1st Sunday Lent

18th February 2018

Genesis 9:8-15)

Many nations have an ancient story about a massive flood that covered a great deal of the earth (http://creation.com/many-flood-legends); it is a traditional tale that they like to pass on to each generation. The Old Testament presents its version of this story as a desperate measure taken by their God, angry because of the huge wickedness of the people that he had created. It extends into the story of the ‘salvation’ of Noah in the Ark together with his immediate family and a viable sample of all living creatures; with this it becomes the story of a new beginning, a second chance and especially a firm promise from God that He will never react this way again – a covenant for a new beginning. The story relates that God arranged that the appearance of the rainbow would remind people of this settlement. This version of a flood story can still give us confidence in the love of God for us that can extend into forgiveness for whatever sins we have and of which we repent. It is symbolized well by the combination of rain and sunshine producing the rainbow which we still rejoice to see. Indeed, just as we are told that none of us in fact see the same rainbow, so God’s attitude to us treats each one of us as a beloved individual person.

(1 Peter 3:18-22)

This letter comes from a period when the Christians were clearly a distinct and new religion and were liable to criticism and even persecution from Jews and from those who followed the Roman or Greek gods. The letter is attributed to Peter, but written too late to be his; it reads as a general letter to a number of churches from an overseer (a bishop). Its content definitely relates to the sacrament of Baptism and our reading comes from a section that is like a sermon explaining the symbolism of water in terms of the flood story – it is a new beginning for people and even though times might be hard, they were hard for Jesus too (unto death) but because of Him, difficulties can be lived through, for He now lives in glory with God. The original recipients were quite likely to suffer persecution from Roman authorities and possibly ostracism from members of their own family and onetime friends. If we are trying to live in an upright way as shown to us by Jesus, then we will face difficulty both from the situation we are in and the temptations that we will have, then this ‘sermon’ will have something to say to us.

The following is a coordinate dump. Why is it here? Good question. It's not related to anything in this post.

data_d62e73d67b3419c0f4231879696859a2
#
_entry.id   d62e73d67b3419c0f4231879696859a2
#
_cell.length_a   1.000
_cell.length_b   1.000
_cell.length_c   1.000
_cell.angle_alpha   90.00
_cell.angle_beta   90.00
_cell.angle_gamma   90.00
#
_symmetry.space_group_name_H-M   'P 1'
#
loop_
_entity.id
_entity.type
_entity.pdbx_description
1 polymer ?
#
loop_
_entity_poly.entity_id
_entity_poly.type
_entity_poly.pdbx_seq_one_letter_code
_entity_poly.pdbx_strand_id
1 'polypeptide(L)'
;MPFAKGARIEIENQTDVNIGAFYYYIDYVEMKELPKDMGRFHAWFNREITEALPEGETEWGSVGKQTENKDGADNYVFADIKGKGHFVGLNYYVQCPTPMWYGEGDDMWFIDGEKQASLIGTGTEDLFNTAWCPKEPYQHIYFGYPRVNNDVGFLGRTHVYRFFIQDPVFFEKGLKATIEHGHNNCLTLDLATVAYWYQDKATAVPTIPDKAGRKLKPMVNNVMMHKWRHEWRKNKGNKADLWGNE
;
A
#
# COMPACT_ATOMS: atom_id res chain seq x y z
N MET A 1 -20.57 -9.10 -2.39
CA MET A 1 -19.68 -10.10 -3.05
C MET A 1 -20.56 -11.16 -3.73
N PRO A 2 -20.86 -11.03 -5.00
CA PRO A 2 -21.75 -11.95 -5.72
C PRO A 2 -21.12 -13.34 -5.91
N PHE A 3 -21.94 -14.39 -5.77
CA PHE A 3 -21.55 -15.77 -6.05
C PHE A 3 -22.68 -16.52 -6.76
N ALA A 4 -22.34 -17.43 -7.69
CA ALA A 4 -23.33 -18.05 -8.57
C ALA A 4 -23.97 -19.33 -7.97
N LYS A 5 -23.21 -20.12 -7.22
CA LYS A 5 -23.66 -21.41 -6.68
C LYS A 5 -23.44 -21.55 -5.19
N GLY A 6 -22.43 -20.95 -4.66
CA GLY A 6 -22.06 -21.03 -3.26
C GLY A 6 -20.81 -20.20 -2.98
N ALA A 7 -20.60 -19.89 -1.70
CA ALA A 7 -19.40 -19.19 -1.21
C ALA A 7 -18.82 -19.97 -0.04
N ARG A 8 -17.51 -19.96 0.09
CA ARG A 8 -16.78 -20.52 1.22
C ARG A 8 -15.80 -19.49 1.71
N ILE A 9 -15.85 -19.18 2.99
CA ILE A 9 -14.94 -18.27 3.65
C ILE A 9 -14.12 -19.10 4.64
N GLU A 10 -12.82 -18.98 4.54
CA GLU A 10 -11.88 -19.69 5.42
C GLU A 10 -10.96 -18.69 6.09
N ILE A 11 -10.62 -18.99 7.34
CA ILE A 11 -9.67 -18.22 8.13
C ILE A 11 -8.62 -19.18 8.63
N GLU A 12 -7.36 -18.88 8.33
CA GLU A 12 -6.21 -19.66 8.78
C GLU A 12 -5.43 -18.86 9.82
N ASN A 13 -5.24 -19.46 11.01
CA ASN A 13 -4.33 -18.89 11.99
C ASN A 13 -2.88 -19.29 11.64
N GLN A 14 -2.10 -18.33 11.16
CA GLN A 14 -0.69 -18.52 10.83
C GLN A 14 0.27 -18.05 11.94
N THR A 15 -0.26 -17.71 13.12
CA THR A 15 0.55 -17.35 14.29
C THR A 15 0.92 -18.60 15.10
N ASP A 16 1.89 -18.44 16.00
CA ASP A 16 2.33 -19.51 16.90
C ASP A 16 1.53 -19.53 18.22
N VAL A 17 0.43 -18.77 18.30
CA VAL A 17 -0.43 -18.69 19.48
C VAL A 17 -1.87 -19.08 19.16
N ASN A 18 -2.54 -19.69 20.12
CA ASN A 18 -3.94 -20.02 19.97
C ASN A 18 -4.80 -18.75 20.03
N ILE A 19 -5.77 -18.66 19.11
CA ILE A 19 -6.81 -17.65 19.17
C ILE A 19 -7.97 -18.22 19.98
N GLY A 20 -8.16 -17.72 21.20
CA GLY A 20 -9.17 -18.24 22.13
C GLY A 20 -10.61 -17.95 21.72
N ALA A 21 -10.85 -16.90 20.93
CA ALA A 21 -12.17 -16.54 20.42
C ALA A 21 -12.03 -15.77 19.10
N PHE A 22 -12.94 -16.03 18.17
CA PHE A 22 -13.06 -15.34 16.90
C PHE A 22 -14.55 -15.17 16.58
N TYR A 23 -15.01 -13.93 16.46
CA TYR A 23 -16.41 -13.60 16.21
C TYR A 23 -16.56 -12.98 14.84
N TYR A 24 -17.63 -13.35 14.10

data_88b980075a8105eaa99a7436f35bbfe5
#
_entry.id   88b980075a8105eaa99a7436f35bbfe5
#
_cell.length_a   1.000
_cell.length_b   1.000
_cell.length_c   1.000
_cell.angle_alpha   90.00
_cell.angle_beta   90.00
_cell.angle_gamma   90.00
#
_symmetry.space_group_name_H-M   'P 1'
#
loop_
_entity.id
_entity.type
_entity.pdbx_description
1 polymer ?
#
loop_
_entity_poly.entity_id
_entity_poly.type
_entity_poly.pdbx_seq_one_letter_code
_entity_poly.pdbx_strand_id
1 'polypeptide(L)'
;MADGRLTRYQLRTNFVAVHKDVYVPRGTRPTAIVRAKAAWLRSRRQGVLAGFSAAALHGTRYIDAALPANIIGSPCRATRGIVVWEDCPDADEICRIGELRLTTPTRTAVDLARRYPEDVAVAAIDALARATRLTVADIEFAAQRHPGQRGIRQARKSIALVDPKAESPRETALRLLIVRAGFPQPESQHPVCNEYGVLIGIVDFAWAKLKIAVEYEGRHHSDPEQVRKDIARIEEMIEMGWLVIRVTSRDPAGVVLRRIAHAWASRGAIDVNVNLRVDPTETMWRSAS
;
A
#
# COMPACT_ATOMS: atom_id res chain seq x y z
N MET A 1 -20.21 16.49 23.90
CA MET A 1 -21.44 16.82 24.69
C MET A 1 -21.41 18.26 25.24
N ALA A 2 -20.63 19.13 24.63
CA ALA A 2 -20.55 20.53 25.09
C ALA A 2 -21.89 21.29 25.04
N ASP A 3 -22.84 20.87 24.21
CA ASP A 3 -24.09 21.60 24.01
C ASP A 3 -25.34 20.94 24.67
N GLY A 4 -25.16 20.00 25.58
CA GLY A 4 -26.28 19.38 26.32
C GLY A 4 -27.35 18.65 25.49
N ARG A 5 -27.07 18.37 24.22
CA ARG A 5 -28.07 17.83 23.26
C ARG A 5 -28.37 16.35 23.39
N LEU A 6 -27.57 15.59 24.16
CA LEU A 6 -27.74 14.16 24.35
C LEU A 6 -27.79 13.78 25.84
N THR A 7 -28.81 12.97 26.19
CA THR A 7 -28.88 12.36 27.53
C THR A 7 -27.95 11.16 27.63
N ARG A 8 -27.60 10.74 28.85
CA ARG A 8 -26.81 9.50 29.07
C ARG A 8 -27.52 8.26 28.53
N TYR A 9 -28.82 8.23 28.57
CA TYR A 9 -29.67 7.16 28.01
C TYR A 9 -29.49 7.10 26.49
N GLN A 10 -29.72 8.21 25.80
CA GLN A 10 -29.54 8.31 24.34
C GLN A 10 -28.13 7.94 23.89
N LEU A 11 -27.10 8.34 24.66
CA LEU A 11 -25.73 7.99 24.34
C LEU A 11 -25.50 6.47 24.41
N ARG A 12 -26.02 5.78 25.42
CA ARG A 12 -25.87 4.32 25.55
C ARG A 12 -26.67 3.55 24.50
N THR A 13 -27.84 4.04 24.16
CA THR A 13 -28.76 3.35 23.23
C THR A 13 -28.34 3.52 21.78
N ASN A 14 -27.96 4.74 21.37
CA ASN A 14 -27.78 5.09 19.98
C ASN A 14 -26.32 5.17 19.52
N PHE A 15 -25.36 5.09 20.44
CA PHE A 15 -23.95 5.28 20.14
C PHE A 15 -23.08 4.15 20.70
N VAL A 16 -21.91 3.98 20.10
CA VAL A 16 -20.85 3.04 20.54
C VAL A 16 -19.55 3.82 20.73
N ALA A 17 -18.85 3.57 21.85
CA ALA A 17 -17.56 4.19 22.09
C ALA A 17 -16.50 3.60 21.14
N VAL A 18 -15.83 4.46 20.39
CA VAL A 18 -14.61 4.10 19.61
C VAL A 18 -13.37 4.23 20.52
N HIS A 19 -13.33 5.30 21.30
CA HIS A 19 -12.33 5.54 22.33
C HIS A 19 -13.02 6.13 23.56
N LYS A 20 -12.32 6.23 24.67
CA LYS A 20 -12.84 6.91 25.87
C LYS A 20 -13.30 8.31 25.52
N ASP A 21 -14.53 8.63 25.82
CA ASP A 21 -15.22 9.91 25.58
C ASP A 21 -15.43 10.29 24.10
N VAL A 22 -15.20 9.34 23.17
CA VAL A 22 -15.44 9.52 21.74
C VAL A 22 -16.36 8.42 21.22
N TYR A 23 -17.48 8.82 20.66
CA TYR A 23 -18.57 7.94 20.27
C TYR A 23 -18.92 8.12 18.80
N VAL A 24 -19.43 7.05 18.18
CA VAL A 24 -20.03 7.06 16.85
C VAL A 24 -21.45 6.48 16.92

(Mark 1:9-15)

This extract is typical of the author’s short and pertinent style. John is a man who preaches conversion; not a change of religion but perhaps, a renewed, commitment to live up to the ideals that one knows one should – appropriate for Lent; his message is often summed up with the word ‘repent’ in the Greek original (μετανοιειτε) “change your whole way of thinking.” Mark writes that Jesus (we suppose at about the age of thirty) leaves his life in the little village of his family and friends, Nazareth, and comes to John to symbolically express this dramatic change in his way of life thenceforth. Mark emphasizes this ‘new beginning’ by relating three life-changing moments: firstly, Jesus saw (we might say envisaged) the heavens ripped open; secondly, just as at creation, the Spirit of God hovered over (with creative power as in the opening words of Genesis); and finally, the creative voice of God (Who said ‘let there be… and there was…”) declares Jesus to be His Son, loved and doing what pleases God. It is from this moment of commitment that Jesus’ life begins to be really a struggle; he is lead by the Spirit into the desert – a traditional place for difficulties, and among wild and lawless people, though attended with the heavenly angels. Then Mark’s abrupt style puts John to one side and Jesus straight into His public ministry, as we call it, of encouraging this same conversion in others, which is really good news for them

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